Daily Form August 16, 2007

Profit Patterns and Risk Management For Active Traders
Trade successfully without having to be right about the underlying market direction
THURSDAY AUGUST 16, 2007       07:02 ET

The selling persisted yesterday amidst new concerns about the integrity of the financial system which seem to be arising with the passing of each day. The focus chart for today is for the Dow Jones Industrials (^DJI) which is one of the last of the major indices to come down to its 200 day EMA. A lot of attention was paid to the fact that the index broke below 13000 in yesterday’s trading but from a technical point of view a lot more attention should be paid later today if the index breaks decisively below the 200 day EMA which lies uncannily close to yesterday’s close.

The S&P 500 (^SPC) tried to rally but once again succumbed to further attrition as the session wore on. A test of the 1380 level seems to be on the cards in coming sessions and when this is approached the reaction of trading desks will provide a useful insight into the intermediate term technical outlook for equities.

As investors continue to flee the financial services sector there has been some campaigning by institutional analysts that the next sector that should provide leadership once we get through the current turmoil will come from big name technology stocks. Some of the charts in the semiconductor sector have some of the more constructive patterns but there are others that are breaking down. IGW, one of the ETF’s in the sector has also now joined almost all major sectors in breaking below the 200 day EMA.

Overseas markets in Asia and Europe have followed the US down in Thursday’s trading. The Nikkei 225 (^N225) fell below 16,000 in Thursday’s trading but managed to recover some of its poise into the close and contain its losses at two percent. In the UK the FTSE is trading below 6000 as this is being written and this is not only a psychologically significant level but also an area of strong chart support/resistance.

Amongst the other cross currents that are swaying markets and are themselves a reflection of hedge fund dynamics, the yen carry trade is clearly being vigorously unwound with pronounced falls in several high yielding currencies and associated strength in the yen. The sterling/yen cross rate has dropped from 250 back to 230 during the last month.

The chart below is an index that we rarely feature but the seven percent drop in the KOSPI index for South Korea shows that the contagion appears to be spreading to markets that are not so obviously exposed to dislocations in the financial sector but which are likely to reflect a phase shift in global liquidity conditions.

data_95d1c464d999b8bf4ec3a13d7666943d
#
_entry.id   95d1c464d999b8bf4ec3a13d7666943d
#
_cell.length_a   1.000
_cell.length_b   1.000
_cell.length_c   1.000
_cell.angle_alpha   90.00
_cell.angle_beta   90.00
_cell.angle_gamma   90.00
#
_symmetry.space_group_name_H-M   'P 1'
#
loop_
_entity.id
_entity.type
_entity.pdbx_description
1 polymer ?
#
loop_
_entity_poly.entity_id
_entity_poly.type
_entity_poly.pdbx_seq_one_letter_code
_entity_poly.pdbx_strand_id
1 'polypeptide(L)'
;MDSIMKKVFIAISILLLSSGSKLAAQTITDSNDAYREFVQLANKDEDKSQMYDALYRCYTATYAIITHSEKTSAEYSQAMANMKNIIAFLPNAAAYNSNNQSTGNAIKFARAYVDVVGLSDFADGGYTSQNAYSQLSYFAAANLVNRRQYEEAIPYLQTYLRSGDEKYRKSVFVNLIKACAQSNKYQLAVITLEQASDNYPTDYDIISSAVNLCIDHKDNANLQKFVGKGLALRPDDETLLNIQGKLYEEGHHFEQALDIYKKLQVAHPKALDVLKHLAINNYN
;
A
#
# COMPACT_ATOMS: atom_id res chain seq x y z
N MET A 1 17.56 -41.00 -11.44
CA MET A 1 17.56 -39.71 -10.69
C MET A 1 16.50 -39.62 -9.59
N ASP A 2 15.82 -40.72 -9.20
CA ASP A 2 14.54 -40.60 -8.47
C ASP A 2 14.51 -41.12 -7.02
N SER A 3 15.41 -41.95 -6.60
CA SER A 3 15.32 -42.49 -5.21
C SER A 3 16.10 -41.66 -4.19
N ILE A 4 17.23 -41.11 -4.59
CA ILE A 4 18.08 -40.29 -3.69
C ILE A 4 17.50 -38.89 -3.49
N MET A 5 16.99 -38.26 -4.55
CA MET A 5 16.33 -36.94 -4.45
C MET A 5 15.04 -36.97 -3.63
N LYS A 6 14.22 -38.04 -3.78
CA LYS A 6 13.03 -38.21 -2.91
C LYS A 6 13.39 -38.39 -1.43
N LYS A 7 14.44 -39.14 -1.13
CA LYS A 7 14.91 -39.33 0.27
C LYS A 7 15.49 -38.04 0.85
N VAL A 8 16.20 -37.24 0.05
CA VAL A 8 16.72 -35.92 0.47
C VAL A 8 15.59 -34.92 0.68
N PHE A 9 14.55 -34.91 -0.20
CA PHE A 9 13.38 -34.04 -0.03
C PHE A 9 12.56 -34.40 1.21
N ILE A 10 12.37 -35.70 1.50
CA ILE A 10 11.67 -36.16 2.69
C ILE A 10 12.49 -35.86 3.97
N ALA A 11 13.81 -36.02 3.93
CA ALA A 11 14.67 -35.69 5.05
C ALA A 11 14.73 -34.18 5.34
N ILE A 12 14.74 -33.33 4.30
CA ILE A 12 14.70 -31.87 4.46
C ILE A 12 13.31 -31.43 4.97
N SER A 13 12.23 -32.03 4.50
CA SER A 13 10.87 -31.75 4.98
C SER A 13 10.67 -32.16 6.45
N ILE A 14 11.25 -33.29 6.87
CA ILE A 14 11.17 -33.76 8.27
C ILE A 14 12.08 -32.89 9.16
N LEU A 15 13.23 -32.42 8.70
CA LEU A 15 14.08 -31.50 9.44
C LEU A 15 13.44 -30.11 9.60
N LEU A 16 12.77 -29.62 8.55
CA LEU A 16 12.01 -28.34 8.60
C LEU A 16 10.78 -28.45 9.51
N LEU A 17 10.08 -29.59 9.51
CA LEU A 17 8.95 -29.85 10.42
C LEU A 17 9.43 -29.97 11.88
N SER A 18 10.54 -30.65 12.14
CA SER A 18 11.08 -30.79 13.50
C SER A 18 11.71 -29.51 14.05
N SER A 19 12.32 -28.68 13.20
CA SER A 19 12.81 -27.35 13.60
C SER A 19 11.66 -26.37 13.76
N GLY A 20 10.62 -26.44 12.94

The patterns identified below should be considered as indicative of eventual price direction in forthcoming trading sessions. None of these setups should be seen as specifically opportune for the current trading session.
For full details on time horizons, risk management and hedging techniques please visit http://www.tradewithform.com

C  Citigroup Inc.  

Is it time to start buying some of the beaten up banking stocks? The topic is being widely discussed and obviously opinions are all over the map but with many suggesting that better opportunities will present themselves and that there is no need to be in a hurry. While that sounds sensible the markets rarely behave as the conventional wisdom would suggest.

Some of the charts for the money center banks appear to be reaching levels where there is some evidence that the selling momentum has peaked and where some accumulation may be appearing. Citigroup (C) has some positive divergences and yesterday’s doji candlestick may be signifying an inflection point.

I would however not expect these stocks to turn on a dime and any rallies could prove short lived.

BAC  Bank of America Corporation  

Another graphical depiction of a possible long opportuntity in the banking sector is to be seen in the chart for Bank Of America (BAC). What can be said about this chart is that it is one of the least bearish looking formations in the US financial sector.

LEH  Lehman Brothers Holdings Inc.  

The investment banks have come down very heavily since mid July and one of the leaders to the downside has been Lehman Brothers (LEH). The long term weekly chart below shows that the stock is now in the proximity of a key trendline that runs through the weekly lows extending back to the March 2003 bottom.

CFC  Countrywide Financial Corp.  

Countrywide Financial (CFC) plunged by thirteen percent yesterday as doubts were raised about the company’s future viability amidst the turmoil in the mortgage and commercial paper market. If this company is genuinely at risk of having to seek protection then the housing woes may have a lot further to go. This was also reflected in the performance of the homebuilders that are still in free fall. Beazer Homes (BZH) closed at $10.48 yesterday and this is a stock that was trading above $80 in early 2006.

WYNN  Wynn Resorts Limited  

Wynn Resorts (WYNN) still has the essential characteristics of a bull flag formation that I touched on in Monday’s commentary and the stock has stood up well during this week’s sell-off.